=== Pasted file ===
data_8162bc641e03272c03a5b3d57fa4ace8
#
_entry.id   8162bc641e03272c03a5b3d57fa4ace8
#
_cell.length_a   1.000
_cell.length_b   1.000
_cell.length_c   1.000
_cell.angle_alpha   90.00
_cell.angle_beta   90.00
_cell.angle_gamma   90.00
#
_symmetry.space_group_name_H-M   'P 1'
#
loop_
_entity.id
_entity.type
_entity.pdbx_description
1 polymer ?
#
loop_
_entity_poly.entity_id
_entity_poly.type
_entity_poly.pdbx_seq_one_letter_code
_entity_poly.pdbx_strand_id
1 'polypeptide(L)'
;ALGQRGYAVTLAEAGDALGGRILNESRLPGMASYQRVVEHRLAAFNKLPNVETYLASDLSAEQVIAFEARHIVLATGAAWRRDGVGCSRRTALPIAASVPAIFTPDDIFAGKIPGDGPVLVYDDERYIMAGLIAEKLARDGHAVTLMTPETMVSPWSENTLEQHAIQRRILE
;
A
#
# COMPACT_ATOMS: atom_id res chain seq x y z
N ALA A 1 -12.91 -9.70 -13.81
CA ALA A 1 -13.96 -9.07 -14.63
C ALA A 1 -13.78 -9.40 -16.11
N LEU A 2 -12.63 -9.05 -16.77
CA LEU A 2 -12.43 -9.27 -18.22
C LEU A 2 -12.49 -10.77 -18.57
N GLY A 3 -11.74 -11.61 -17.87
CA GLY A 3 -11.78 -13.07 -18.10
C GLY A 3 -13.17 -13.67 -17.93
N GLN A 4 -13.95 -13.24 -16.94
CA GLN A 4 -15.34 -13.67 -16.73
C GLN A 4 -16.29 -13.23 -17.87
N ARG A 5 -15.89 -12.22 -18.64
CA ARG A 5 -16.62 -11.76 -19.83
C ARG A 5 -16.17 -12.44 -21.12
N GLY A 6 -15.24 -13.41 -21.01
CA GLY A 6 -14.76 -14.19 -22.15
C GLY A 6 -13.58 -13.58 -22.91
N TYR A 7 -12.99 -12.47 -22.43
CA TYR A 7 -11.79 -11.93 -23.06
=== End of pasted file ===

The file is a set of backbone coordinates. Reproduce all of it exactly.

data_8162bc641e03272c03a5b3d57fa4ace8
#
_entry.id   8162bc641e03272c03a5b3d57fa4ace8
#
_cell.length_a   1.000
_cell.length_b   1.000
_cell.length_c   1.000
_cell.angle_alpha   90.00
_cell.angle_beta   90.00
_cell.angle_gamma   90.00
#
_symmetry.space_group_name_H-M   'P 1'
#
loop_
_entity.id
_entity.type
_entity.pdbx_description
1 polymer ?
#
loop_
_entity_poly.entity_id
_entity_poly.type
_entity_poly.pdbx_seq_one_letter_code
_entity_poly.pdbx_strand_id
1 'polypeptide(L)'
;ALGQRGYAVTLAEAGDALGGRILNESRLPGMASYQRVVEHRLAAFNKLPNVETYLASDLSAEQVIAFEARHIVLATGAAWRRDGVGCSRRTALPIAASVPAIFTPDDIFAGKIPGDGPVLVYDDERYIMAGLIAEKLARDGHAVTLMTPETMVSPWSENTLEQHAIQRRILE
;
A
#
# COMPACT_ATOMS: atom_id res chain seq x y z
N ALA A 1 -12.91 -9.70 -13.81
CA ALA A 1 -13.96 -9.07 -14.63
C ALA A 1 -13.78 -9.40 -16.11
N LEU A 2 -12.63 -9.05 -16.77
CA LEU A 2 -12.43 -9.27 -18.22
C LEU A 2 -12.49 -10.77 -18.57
N GLY A 3 -11.74 -11.61 -17.87
CA GLY A 3 -11.78 -13.07 -18.10
C GLY A 3 -13.17 -13.67 -17.93
N GLN A 4 -13.95 -13.24 -16.94
CA GLN A 4 -15.34 -13.67 -16.73
C GLN A 4 -16.29 -13.23 -17.87
N ARG A 5 -15.89 -12.22 -18.64
CA ARG A 5 -16.62 -11.76 -19.83
C ARG A 5 -16.17 -12.44 -21.12
N GLY A 6 -15.24 -13.41 -21.01
CA GLY A 6 -14.76 -14.19 -22.15
C GLY A 6 -13.58 -13.58 -22.91
N TYR A 7 -12.99 -12.47 -22.43
CA TYR A 7 -11.79 -11.93 -23.06